The Daily Tar Heel

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Saturday December 3rd

Chapel Hill, Carrboro mayors win big

Mayor Mark Kleinschmidt
Buy Photos Mayor Mark Kleinschmidt

Neither Chapel Hill nor Carrboro will see a new mayor after Tuesday’s election, but that doesn’t mean they won’t see changes.

Mark Kleinschmidt, who was narrowly elected in 2009 in a hotly contested race against Matt Czajkowski, won by a landslide 78 percent this election, according to unofficial results released Tuesday night.

Kleinschmidt ran against four-time candidate Kevin Wolff, who took about 18 percent of the vote, and newcomer Tim Sookram, who won 4 percent.

“I’m very grateful to the people of Chapel Hill for this opportunity. It’s very humbling,” Kleinschmidt said.

Chilton, who ran unopposed, has been elected to his fourth and what he says will be his last term as Carrboro’s mayor. He was first elected to the town’s Board of Aldermen in 2003.

But both leaders said though they aren’t new to town politics, they hope to use their experience to affect change during their next terms.

Kleinschmidt said his major focuses this term include completing the creation of Chapel Hill’s new comprehensive plan, Chapel Hill 2020. The initiative will guide town growth for the next decade and is set to wrap up June 2012.

He said working to implement that plan will also be a major focus of his next term, as well as dealing with budgetary constraints.

“We are going to be using a new process to evaluate how our funds are spent,” he said.

He said the new priority budgeting process will focus where funds are allocated to and will be implemented this spring.

Kleinschmidt will pull from more than a decade of experience in Chapel Hill’s government as he works toward his goals. He was first elected to town council in 2001 and for mayor in 2009.

When elected to council, Kleinschmidt was the fifth openly gay North Carolinian to be elected in state history. He is also the town’s first openly gay mayor.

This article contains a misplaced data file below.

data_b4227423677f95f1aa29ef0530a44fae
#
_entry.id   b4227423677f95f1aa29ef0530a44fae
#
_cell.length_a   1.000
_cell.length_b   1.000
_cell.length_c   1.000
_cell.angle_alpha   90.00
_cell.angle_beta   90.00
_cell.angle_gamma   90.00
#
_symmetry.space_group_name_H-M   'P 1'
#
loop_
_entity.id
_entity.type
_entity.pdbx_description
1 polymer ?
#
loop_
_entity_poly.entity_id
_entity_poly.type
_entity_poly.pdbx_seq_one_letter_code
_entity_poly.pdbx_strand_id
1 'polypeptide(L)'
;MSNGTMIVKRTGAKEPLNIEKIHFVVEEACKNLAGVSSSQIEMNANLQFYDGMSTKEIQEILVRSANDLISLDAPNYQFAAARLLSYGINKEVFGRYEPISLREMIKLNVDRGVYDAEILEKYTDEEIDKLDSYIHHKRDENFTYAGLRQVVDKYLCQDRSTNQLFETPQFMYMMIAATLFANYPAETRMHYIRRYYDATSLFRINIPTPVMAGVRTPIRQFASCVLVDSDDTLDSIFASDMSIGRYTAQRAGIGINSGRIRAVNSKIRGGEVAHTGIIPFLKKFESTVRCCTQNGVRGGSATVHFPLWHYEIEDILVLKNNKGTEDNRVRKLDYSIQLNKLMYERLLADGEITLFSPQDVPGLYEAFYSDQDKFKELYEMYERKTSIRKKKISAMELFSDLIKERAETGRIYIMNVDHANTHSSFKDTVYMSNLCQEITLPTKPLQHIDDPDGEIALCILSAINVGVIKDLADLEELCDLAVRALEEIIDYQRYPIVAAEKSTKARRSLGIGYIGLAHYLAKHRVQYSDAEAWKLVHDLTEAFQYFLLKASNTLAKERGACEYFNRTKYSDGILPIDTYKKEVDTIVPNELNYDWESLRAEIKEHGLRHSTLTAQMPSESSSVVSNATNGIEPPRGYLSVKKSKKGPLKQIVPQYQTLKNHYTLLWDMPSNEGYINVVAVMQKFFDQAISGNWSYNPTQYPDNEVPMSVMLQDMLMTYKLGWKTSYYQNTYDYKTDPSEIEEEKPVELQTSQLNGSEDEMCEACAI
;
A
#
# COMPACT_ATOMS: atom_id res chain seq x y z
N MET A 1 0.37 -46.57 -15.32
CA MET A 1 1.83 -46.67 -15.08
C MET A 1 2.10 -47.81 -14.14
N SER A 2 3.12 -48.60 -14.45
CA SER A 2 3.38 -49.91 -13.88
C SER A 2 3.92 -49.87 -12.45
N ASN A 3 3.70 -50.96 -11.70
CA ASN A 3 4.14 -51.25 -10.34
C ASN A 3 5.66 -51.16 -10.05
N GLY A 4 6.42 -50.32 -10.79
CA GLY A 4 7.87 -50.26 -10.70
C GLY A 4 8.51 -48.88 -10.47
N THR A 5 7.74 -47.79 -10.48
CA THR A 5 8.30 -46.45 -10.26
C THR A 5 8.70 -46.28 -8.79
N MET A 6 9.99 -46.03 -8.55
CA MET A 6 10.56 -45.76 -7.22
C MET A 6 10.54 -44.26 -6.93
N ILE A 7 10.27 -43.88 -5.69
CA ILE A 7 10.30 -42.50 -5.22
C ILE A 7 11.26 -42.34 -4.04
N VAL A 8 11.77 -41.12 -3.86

In 2009, Kleinschmidt was the first mayor elected through the town’s publicly financed elections program, which provides taxpayer dollars to mayoral candidates who limit campaign contributions to $20 and raise $1,676 from at least 165 contributors.

Kleinschmidt limited his fundraising contributions again this election but did not raise as much or apply for the public funds.

He still saw community support from town councilwoman Penny Rich and others.

“I’m just so happy that we’re going to have him for another two years, maybe longer,” Rich said.

Chilton said he is pleased to serve another term, but though he’s said it in the past, this will really be his final term in office.

For his remaining time in office, the mayor plans on working on Carrboro’s search for a new town manager and looking into a number of sidewalk and greenway construction projects that are underway or in the works .

He said that planning for the growth of the area north of Carrboro will also be a major focus of his next term in office.

Planning for growth in the area north of Homestead Road will not only help diversify the tax base and boost local employment, but will also help to provide services and goods to residents who live north of the town, he said.

Contact the City Editor

at city@dailytarheel.com.

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